Telomere dysfunction in normal human epidermal keratinocytes

Minty, Fay (2007) Telomere dysfunction in normal human epidermal keratinocytes. PhD thesis, University of Glasgow.

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Abstract

TRF2 is one of the main telomere binding proteins and a key regulator in protecting the telomere, the end of a linear chromosome. The telomere can be artificially "uncapped" by expression of myc-TRF2DeltaBDeltaM, a myc tagged dominant negative version of the protein. Both myc-TRF2 Full Length (FL) and myc-TRF2DeltaBDeltaM were retrovirally-infected into cells as part of an IRES-GFP construct. NHEK expressing GFP (and therefore either myc-TRF2 FL or myc-TRF2DeltaBDeltaM were selected at early time points using flow-sorting and this allowed either low or high expression levels to be isolated. Low or high levels of expression of myc-TRF2DeltaBDeltaM altered colony morphology, reduced clonogenicity and almost completely prevented proliferation of NHEK. Several markers of DNA damage were investigated and a small amount of p53- phosphoS15 was detected 2 days after expressing myc-TRF2DeltaBDeltaM in NHEK. The number of small colonies containing senescent cells was increased in NHEK expressing myc-TRF2DeltaBDeltaM compared with Vector only controls. Induction of DNA damage responses is undoubtedly a contributing factor and senescence at least one cellular outcome of uncapped telomeres in NHEK. Low levels of myc-TRF2 FL expression in NHEK also caused a reduction in cell proliferation, but not as severe as seen by expression of myc-TRF2DeltaBDeltaM. High levels of myc-TRF2 FL demonstrated an even greater reduction in proliferation, equivalent to myc-TRF2DeltaBDeltaM. Despite the reduced cell proliferation, NHEK expressing myc-TRF2 FL did not demonstrate any p53-phosphoS15. Excessive telomere processing may play a role in the dramatic effect seen in NHEK following expression of myc-TRF2 FL. The majority of human cancers are of epithelial derivation. As a major focus of cancer therapy is centered on exploiting the properties of the telomere, a full understanding of it's properties in an epithelial context is warranted. This thesis examines the effects of uncapping telomeres in Normal Human Epidermal Keratinocytes (NHEK), the first time an investigation into telomere status has taken place with a primary epithelial cell system.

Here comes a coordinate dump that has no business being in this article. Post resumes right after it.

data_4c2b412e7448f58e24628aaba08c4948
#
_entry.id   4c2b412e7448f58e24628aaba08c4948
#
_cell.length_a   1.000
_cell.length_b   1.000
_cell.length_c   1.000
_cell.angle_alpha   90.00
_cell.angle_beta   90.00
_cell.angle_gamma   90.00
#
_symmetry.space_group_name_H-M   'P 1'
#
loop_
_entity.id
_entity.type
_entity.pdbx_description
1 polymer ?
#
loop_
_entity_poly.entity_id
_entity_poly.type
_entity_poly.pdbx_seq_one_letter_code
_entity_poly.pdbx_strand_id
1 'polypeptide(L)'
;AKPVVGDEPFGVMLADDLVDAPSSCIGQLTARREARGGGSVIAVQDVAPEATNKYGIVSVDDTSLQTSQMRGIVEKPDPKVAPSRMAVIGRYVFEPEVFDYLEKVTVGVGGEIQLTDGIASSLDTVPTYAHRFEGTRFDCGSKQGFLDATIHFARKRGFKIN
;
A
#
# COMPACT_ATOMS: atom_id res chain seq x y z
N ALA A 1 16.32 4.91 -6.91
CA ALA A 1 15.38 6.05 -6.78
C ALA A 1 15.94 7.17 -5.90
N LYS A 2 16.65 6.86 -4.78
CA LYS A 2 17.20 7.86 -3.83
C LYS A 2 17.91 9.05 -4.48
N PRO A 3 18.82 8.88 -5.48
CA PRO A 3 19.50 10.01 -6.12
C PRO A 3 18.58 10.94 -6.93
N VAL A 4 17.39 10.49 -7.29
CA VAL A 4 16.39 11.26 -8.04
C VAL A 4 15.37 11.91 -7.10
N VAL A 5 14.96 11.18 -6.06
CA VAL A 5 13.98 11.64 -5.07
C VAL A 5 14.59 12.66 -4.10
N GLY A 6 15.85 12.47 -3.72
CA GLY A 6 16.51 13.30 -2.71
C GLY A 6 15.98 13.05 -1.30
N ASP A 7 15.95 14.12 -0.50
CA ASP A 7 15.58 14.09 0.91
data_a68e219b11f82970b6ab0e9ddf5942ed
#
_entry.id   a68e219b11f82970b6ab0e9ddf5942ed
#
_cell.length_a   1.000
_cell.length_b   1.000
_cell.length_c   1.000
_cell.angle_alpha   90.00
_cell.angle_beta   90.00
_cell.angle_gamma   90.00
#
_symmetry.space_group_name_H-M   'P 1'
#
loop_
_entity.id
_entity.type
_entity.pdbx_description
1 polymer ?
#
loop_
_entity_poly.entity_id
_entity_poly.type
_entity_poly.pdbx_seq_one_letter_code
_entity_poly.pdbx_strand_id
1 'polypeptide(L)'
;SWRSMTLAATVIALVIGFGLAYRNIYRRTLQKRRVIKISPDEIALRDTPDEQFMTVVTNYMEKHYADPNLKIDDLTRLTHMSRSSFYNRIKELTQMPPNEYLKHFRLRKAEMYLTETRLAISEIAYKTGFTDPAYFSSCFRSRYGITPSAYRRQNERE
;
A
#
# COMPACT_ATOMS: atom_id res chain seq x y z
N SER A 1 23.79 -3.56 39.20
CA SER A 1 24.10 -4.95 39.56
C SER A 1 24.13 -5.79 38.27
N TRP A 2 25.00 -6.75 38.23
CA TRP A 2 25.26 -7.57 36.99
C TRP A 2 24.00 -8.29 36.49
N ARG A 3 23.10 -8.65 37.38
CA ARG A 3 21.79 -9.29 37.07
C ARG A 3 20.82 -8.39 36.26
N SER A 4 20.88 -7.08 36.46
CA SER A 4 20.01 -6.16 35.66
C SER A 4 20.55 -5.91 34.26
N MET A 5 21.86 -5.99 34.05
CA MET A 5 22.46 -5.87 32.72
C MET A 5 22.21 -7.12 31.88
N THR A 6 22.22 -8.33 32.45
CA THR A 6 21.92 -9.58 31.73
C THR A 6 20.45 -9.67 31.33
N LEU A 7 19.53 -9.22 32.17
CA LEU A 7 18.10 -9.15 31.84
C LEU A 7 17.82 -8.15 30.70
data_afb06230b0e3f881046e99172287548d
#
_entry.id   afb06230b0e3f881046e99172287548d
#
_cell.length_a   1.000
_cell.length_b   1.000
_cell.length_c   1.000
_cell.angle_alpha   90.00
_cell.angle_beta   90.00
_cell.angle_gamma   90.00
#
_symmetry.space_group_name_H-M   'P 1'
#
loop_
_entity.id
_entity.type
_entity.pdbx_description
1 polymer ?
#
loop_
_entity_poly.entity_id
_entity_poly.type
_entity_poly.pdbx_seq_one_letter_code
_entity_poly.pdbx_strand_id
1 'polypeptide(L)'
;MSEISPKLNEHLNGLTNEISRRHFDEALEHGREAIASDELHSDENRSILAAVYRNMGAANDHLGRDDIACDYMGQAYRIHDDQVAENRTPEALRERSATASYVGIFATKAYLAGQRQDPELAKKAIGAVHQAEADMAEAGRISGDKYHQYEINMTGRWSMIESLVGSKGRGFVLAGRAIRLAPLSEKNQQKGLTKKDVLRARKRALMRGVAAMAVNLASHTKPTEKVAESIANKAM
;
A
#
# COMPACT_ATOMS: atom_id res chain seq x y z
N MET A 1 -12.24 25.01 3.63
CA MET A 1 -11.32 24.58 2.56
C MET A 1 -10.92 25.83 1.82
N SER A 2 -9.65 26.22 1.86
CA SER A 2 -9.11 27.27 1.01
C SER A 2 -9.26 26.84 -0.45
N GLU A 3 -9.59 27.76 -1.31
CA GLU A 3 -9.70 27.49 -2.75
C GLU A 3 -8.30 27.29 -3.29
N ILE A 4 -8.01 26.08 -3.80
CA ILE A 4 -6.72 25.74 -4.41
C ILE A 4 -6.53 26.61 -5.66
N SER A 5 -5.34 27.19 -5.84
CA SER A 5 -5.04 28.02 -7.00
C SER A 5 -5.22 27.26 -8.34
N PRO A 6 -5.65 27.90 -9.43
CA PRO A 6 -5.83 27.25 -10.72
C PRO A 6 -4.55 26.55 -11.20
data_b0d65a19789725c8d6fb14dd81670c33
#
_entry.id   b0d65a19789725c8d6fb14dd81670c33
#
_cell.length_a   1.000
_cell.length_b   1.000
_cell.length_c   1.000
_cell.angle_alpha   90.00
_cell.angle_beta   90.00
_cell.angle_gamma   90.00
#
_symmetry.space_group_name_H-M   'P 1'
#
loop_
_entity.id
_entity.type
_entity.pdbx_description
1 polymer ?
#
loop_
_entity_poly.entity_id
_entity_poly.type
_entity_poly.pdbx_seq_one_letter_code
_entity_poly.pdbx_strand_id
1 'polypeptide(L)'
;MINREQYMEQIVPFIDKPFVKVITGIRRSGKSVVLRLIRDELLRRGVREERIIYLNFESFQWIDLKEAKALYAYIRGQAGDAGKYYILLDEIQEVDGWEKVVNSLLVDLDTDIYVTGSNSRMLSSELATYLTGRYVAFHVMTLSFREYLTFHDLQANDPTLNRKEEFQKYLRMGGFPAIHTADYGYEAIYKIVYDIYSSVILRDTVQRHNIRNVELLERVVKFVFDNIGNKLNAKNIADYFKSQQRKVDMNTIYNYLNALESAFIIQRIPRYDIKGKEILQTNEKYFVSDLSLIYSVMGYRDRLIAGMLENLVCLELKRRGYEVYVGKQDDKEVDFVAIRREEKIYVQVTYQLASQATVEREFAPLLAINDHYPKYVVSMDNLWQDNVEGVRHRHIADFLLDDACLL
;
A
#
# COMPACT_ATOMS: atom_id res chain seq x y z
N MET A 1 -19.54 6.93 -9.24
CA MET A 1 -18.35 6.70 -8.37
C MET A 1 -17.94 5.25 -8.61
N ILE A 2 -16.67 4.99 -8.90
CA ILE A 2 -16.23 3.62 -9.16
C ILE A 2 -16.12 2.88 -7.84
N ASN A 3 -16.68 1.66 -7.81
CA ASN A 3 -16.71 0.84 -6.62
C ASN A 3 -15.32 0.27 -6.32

Item Type: Thesis (PhD)
Qualification Level: Doctoral
Additional Information: Adviser: Ken Parkinson
Keywords: Oncology
Date of Award: 2007
Depositing User: Enlighten Team
Unique ID: glathesis:2007-74207
Copyright: Copyright of this thesis is held by the author.
Date Deposited: 23 Sep 2019 15:33
Last Modified: 23 Sep 2019 15:33
URI: http://theses.gla.ac.uk/id/eprint/74207

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